Hi everybody! Just a quick update to let you know that I haven’t vanished. Yes I am still making swords and shiny things. I was in the hospital for a bit and I’ve been recovering from surgery. There’s nothing to fret about. It was all planned for and not an emergency of any kind. I’m not sick with anything.
Just getting that out of the way. So, if you’ve sent me an email, I’m not ignoring you and I’ll reply as soon as I have some time. I plan on digging though my inbox tomorrow.
I have now completely finished chewing through my backlog of orders from last year when I had to go workshop hunting on short notice. Big thanks to all the Shadowhunters who waited so patiently for their swords! You guys are the best. ❤
So what’s next? Next is going to be a big research and development phase for me. I have some exciting new ideas about witchlights and I need to nail down exactly how I want to do the electronics. I’m also going to be doing some experiments with resin casting in hopes that I will be able to make more swords more quickly.
I hate only being able to make roughly 24 swords per year. It’s just not fair to all the people who want them. It’s also not fair to me because … well that’s just not enough sales to keep my business up and running. But because I literally cannot make them any faster carving them one at a time with my power tools, my strategy and techniques are going to have to change.
I have two choices: Carve them with a CNC router or cast them in resin. Both of these options have serious challenges and steep startup costs. CNC machines are rather high-tech. They’re also noisy and dusty. Resin, on the other hand can give off really stinky fumes and it’s hard to get the stuff to cure perfectly without any bubbles or blemishes.
First, I’m going to try the resin. I’ve got some experience with moulding and casting things so I’m slightly more confident in those skills than I am with my computer programming. I will be getting my hands on some Alumilite resin as I’ve heard it doesn’t smell like Satan’s personal urinal. If it cures nicely and the fumes aren’t intolerable, then AWESOME, we have our solution to the production problem. If it doesn’t work …
Then I’ll go ahead with my first plan of building a CNC machine and continue being the crazy, crazy weirdo who carves sculptures out of plastic.
Wish my luck with the rest of my recovery and explorations into new creative territory!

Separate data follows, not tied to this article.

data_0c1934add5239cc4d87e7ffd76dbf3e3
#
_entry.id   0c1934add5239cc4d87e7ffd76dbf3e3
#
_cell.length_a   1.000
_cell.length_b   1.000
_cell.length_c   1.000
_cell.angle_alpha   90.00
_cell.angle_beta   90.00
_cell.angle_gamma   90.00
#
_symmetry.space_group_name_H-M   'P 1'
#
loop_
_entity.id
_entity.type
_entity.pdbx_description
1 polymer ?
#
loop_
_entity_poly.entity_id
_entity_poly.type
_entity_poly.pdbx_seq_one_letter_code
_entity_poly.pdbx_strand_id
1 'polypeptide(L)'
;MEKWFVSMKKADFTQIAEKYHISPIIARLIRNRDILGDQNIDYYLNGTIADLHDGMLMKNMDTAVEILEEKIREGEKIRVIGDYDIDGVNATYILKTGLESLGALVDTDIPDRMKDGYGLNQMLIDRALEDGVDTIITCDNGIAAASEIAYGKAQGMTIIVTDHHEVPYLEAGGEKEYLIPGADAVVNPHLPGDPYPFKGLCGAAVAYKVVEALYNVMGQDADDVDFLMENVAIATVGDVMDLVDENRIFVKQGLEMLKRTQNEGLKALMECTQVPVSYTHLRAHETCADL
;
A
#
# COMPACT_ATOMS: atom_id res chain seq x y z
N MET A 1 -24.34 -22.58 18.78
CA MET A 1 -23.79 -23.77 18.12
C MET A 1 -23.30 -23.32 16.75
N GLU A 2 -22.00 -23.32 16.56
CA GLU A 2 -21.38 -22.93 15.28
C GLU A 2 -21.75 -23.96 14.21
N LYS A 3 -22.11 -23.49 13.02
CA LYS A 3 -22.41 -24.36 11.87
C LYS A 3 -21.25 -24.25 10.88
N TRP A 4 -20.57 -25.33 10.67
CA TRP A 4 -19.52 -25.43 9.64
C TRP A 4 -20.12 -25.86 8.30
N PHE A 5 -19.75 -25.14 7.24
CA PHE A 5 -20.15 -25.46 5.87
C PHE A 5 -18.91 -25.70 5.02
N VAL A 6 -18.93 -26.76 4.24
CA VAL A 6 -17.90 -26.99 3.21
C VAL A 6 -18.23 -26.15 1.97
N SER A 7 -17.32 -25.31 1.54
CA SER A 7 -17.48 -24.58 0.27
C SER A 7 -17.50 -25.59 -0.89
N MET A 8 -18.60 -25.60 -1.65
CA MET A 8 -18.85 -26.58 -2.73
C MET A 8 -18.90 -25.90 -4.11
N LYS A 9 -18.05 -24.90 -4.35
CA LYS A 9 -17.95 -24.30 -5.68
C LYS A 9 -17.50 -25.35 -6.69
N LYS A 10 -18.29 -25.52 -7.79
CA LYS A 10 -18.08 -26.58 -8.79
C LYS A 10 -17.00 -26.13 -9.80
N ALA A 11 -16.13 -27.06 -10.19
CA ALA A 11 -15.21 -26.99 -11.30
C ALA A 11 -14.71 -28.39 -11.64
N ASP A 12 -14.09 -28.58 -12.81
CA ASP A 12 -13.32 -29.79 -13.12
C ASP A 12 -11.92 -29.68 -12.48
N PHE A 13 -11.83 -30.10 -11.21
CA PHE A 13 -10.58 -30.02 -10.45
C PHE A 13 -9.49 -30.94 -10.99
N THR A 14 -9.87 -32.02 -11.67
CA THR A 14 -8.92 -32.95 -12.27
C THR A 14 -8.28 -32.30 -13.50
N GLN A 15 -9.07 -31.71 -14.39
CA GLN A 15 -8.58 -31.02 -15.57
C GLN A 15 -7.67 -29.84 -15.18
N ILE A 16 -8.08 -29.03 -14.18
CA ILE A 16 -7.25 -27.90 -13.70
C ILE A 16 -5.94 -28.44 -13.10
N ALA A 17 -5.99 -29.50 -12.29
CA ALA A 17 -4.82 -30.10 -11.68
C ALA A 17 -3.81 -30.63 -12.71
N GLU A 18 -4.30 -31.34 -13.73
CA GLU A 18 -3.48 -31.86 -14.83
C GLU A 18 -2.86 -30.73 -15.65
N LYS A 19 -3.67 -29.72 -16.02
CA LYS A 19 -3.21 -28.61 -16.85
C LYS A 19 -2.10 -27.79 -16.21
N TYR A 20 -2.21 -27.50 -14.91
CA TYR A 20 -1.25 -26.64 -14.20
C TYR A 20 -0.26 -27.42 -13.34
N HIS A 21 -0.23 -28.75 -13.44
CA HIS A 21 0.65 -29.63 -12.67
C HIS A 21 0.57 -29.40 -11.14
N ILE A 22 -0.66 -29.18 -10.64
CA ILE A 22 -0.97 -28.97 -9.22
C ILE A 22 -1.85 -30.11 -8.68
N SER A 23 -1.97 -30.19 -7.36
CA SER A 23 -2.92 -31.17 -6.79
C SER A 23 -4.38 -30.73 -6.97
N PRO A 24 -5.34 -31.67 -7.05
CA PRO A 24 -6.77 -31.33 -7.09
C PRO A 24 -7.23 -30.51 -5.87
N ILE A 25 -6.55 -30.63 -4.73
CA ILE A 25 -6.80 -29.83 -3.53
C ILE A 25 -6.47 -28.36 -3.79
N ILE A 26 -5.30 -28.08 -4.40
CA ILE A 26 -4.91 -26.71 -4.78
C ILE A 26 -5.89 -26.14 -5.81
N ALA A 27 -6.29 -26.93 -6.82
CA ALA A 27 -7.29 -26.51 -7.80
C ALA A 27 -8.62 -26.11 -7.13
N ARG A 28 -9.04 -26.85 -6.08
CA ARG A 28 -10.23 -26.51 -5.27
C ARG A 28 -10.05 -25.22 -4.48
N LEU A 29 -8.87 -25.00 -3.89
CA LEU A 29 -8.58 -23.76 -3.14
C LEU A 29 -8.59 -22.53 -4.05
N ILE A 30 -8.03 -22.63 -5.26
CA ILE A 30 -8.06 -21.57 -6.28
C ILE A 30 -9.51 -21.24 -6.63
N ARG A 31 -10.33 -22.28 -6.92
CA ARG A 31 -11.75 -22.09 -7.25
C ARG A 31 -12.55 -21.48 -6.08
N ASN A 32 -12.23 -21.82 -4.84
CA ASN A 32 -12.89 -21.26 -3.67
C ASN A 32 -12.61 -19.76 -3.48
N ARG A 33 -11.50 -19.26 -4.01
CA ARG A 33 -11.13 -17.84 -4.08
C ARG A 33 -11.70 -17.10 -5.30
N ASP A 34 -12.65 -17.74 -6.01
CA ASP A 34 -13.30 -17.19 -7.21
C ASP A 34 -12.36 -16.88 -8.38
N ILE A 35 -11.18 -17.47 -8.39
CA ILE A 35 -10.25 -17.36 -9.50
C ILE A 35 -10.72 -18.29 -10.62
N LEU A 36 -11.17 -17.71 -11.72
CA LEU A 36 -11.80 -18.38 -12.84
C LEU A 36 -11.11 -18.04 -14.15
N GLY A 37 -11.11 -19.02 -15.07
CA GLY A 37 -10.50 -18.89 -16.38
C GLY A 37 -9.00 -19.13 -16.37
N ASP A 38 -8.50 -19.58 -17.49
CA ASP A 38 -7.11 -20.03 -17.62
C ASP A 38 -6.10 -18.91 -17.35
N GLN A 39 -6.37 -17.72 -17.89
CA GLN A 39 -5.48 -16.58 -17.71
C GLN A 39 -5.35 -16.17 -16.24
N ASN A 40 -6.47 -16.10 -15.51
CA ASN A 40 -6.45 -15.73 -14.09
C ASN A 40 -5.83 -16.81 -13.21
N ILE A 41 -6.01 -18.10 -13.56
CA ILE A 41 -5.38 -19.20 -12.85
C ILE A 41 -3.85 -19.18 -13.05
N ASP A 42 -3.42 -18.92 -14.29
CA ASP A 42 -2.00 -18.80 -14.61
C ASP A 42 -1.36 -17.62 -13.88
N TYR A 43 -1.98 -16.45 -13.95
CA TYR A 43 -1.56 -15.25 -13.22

Hi folks! As promised, I wanted to give an update on things I have in the works and talk a bit about how I do research.
Here’s a peek at my desk where I’m testing new products I haven’t used before. This is a scrap piece of acrylic that I’ve milled a few grooves in the top and applied some different coatings to see how they behave.
I found while I was making Heosphoros that the engravings on the blade needed some more opacity to stand out from the rest of the blade. But I couldn’t just paint any old substance into the grooves without knowing if it would stay there or melt the acrylic or crack … You get the idea. As you can see, the different substances have different opacity, different thickness, and different texture.
The varnish didn’t work at all. It just rubbed off when I touched it. The faux snow was ridiculously hard to work with and ended up really chunky. The … Glitzershnee? Don’t ask me to pronounce that. I can’t speak German. Anyway #2 was pretty cool but dried kind of soft. #1 was a kind of lacquer for colouring stained glass but I accidentally picked up the crystal clear stuff instead of the white. (#5 is the white stuff which turned out to be too opaque)
So what ended up working the best? The liquid acrylic (which smells like the Devil’s personal port-a-potty) and a semi-sheer nail polish with mica particles in it for a very fine glitter. Gosh, it would have been great to know that before I spent 30 euros and several hours poking a piece of plastic with weird goo. Ha! But that’s just the way it goes. I still have to test stuff before it goes on the final product. Even the nail polish. Different companies use different chemicals to produce their stuff so you can never be sure if something will play nicely with the acrylic. There are SO MANY kinds of plastic guys. o_o So. Many. And by the end of my life I’m sure I will have smelled them all.
So I’m working on a witchlight… It’s more complicated than I thought it would be. It’s really hard to get the right stiffness so that it lights up when squeezed so I’ve been thinking of a completely different way of engaging the light switch. The one you see here is 100% silicone and there’s a big ol’ air pocket around the light inside so it’s a no-squeezy. I have to actually fish the light out of the thing to turn it on and off. Too inconvenient. Plus I hate that the light rattles around inside. It really takes away from the “magic” effect.
Plus … WHY THE H-E-DOUBLE HOCKEY STICKS DID THE SILICONE CURE TO THE ALUMINIUM FOIL?! Ugh. Maybe because some derpface forgot to give the foil a coating of petroleum jelly before plopping the silicone on it. Silicone is confusing guys. I’m just sayin’. Chemistry class did not prepare me for this.
Anywho I do like how the opening is pretty well hidden until the silicone is squeezed and then it opens up like one of those rubber froggy coin purse things. It’s progress toward a witchlight I’d actually be pleased to sell. It’s not there yet, but the experimentation taught me a lot about the way silicone behaves and what it’s capable of.
I went out and purchased some actual powdered mica to mix into the silicone/plastic/whatever I end up making these things out of because I found that when the light is off, it doesn’t look so much like a rock as I would like it to. In fact, my first attempt at the silicone witchlight ended up looking like a big white booger or maybe somebody’s pet slime. … actually I might put googly eyes on it and just keep it as my shop mascot. Ha!
As I’ve said before and I’m sure to say it a hundred times more: art is about 90% problem solving. You get an idea, and then you have to figure out how to make it real. The other 10% is kind of a mix between stubbornness and insanity.
That’s all from me for now folks. I’ve go to get my butt to the workshop and polish up a Jahoel. See ya later!